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The Use of Photographs as Propaganda

khalid_shaikh_mohammed_after_capture.jpg

Go read JimWhite’s diary about the military’s complaints that the Taliban are using a video of a captured American soldier as propaganda.

They’re exploiting the soldier for their own propaganda.

[snip]

The Taliban are using it as a propaganda tool.

Then read this passage from George Tenet’s book, co-written with Bill Harlow:

By the next morning, Sunday, March 2, US media outlets were carrying news of the [KSM] capture as well. Some of the stories described the worldly KSM as an al-Qa’ida James Bond. To illustrate the point, they showed photos of him with a full beard wearing what were supposedly his traditional robes. It didn’t take long for Marty to phone me and relay his disgust at some of the coverage.

[snip]

“Boss,” he said, “this ain’t right. The media are making this bum look like a hero. That ain’t right. You should see the way this bird looked when we took him down. I want to show the world what terrorists look like!”

Turns out, our officers on the scene in Rawalpindi had snapped and sent back some digital photos of KSM just after his capture, so I suggested that Marty call the Agency spokesman, Bill Harlow, and work something out. Within an hour, Harlow was in CTC looking over a selection of photos that made KSM look nothing like James Bond. Together they picked out the most evocative photo. Then Harlow, armed with a digital copy, called up a reporter at the Associated Press and told him, “I’m about to make your day.” Asking only that the AP not reveal where they got the picture, he released the image of a stunned, disheveled, scroungy KSM wearing a ratty T-shirt. The photo became one of the iconic images of the war on terrorism. If we could have copyrighted it, we might have funded CTC for a year on the profits. Foreign intelligence services later told us that the single best thing we ever did was release that photo. It sent a message more eloquently than ten thousand words ever could that the life of a terrorist on the run is anything but glamorous.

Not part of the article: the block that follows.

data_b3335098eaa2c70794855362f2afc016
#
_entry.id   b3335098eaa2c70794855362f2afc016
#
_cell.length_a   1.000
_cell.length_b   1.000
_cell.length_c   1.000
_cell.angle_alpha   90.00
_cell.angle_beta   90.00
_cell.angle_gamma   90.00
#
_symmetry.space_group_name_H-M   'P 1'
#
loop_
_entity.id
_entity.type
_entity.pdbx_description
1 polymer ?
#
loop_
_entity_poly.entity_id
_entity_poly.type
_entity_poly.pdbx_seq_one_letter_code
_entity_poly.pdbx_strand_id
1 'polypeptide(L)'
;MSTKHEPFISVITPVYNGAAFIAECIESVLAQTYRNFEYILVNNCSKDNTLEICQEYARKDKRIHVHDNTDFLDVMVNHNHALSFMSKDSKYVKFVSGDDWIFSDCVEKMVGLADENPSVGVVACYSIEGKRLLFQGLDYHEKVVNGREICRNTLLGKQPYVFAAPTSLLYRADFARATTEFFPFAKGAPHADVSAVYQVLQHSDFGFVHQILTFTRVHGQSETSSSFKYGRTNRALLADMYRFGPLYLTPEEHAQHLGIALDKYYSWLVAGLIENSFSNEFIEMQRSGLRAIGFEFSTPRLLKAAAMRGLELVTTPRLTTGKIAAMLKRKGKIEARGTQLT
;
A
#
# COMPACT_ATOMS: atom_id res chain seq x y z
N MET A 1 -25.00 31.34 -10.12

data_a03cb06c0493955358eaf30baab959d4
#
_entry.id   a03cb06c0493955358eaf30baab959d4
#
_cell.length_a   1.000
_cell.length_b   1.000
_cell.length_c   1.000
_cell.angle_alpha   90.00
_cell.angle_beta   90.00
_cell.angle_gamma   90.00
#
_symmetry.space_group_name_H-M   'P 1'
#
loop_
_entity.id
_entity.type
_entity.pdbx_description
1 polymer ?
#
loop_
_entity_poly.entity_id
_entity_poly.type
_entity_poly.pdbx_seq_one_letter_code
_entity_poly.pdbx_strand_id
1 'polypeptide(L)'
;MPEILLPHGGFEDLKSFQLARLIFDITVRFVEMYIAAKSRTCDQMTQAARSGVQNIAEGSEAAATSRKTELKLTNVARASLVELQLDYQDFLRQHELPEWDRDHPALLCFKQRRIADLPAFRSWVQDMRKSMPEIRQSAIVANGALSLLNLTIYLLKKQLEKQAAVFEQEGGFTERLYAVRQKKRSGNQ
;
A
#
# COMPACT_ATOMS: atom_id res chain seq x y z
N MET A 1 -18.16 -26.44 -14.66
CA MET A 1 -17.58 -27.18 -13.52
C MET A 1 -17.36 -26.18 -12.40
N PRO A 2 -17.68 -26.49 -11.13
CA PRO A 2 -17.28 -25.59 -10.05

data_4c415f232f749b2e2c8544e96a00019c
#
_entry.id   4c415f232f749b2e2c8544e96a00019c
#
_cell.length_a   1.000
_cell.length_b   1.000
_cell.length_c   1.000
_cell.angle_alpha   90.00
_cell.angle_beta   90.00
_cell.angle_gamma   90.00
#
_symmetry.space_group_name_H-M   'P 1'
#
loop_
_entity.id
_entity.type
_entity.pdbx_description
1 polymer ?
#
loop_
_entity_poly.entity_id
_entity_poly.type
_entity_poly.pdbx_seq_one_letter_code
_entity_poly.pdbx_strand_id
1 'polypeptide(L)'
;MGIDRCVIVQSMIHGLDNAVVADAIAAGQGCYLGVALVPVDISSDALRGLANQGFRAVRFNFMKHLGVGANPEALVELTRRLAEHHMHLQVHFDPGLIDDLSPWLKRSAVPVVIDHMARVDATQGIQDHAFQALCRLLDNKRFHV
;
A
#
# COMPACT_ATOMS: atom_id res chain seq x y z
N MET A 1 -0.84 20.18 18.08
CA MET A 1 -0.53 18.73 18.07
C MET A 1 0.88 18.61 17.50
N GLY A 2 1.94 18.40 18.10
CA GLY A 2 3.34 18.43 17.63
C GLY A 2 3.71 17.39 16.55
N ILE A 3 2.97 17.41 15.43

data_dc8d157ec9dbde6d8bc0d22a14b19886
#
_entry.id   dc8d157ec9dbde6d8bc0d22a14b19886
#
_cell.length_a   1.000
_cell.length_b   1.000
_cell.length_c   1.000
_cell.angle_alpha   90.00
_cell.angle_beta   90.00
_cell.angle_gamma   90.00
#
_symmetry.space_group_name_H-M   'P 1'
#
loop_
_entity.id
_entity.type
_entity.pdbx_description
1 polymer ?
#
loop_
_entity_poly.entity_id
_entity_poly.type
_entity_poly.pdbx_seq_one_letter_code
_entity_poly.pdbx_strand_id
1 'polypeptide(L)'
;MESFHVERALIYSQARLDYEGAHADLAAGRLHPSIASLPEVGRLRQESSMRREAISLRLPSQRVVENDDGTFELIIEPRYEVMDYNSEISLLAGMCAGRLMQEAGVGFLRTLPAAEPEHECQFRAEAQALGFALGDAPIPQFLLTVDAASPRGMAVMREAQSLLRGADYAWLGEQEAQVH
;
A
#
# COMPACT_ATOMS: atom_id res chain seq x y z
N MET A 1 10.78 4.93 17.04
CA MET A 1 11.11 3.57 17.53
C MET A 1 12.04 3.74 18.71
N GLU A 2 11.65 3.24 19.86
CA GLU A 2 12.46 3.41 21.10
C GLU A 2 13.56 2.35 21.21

I hope to hell that soldier comes home safely and I’m sorry the Taliban used his image for propaganda purposes.

But until we stop doing the same–and appropriately deal with those, like Tenet and Harlow, who have bragged of using detainee photos as propaganda (yes, I know they’ll claim he was not entitled to Geneva Convention treatment but there was a written policy allowing use of photos at the time), we don’t have the moral standing to complain.

This is why we can’t just look forward but must fully investigate the past.

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